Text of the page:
Clayton Smith University of Windsor
Clayton Smith is Associate Professor in the Faculty of Education, where he teaches in the Concurrent Education, Minor in Organizational Learning and Teaching, and Master of Education programs. He is currently coordinating an international student learning community, which is conducting research on the promising practices for teaching international students. Clayton previously served two terms as Vice-Provost, Student Affairs and Dean of Students.
Danielle Soulliere University of Windsor
Danielle Soulliere is Associate Professor in the Department of Sociology, Anthropology and Criminology, where she mainly teaches the large-enrolment introductory course for student majors. She is also currently the Associate Dean, Academic and Student Success in the Faculty of Arts, Humanities and Social Sciences, and works toward assisting students in improving their academic performance and achieving success in their academic programs through a variety of programs and initiatives.
Jacqueline Stagner University of Windsor
Jacqueline Stagner is the Undergraduate Programs Coordinator for the Faculty of Engineering at the University of Windsor, and an adjunct faculty member in the Department of Mechanical, Automotive, and Materials Engineering. She is an instructor of large first-year and fourth-year courses, and is involved in various teaching and learning projects within the Faculty. She works with faculty members on Canadian Engineering Accreditation Board accreditation, college-to-university transfers, and the first-year Engineering curriculum, and co-advises students in the Turbulence and Energy Lab.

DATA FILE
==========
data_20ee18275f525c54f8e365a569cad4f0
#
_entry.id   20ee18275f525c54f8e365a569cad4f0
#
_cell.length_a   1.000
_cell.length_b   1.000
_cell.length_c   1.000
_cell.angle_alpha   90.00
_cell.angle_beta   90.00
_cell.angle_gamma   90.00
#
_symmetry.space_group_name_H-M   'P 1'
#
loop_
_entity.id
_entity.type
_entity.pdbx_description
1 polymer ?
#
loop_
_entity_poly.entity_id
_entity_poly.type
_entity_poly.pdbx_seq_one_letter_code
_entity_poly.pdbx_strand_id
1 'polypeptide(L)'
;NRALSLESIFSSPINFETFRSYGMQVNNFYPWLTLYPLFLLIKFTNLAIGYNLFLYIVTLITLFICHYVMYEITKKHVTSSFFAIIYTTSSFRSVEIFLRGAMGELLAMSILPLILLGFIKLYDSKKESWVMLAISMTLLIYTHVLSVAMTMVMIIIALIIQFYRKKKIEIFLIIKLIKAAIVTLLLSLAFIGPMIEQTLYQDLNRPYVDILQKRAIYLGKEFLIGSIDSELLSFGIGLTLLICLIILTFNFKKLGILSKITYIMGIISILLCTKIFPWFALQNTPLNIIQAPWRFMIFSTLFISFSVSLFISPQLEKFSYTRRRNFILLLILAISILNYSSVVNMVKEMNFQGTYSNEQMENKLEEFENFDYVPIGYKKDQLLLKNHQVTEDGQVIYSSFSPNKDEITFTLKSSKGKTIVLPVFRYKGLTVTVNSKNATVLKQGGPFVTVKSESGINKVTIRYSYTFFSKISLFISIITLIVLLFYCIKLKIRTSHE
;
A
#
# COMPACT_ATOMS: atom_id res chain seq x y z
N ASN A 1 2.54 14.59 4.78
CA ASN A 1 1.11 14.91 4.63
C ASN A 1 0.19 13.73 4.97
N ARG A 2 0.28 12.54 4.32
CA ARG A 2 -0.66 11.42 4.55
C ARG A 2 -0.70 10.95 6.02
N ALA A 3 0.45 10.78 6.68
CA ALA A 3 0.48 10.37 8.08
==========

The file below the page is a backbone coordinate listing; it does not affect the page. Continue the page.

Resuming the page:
A faculty learning community (FLC) is an organization of cross-disciplinary faculty, trainees, and staff who share common interests and are collaboratively engaged in enhancing teaching practices, developing curriculum, and participating in the scholarship of teaching and learning. In this session, we will demonstrate how we established a FLC model consisting of seven faculty from various disciplines who share a common interest in exploring and addressing key challenges associated with teaching and learning in large-enrolment classes. We will also discuss how our FLC identified common challenges associated with student engagement in large classes, devised a plan of action to address these challenges, and worked collaboratively to meet our goals. Preliminary results of a study we conducted will be shared on the effectiveness of various engagement tools centred on individual, group, and technology-based activities, and general strategies to increase student engagement in large-enrolment classes. We anticipate that our session will generate discussion on how instructors can create a more engaging learning environment in large classes. Moreover, our FLC may serve as a model to effectively build and sustain other collaborative and supportive networks on campus that discuss, design, test, implement, and evaluate new pedagogical ideas.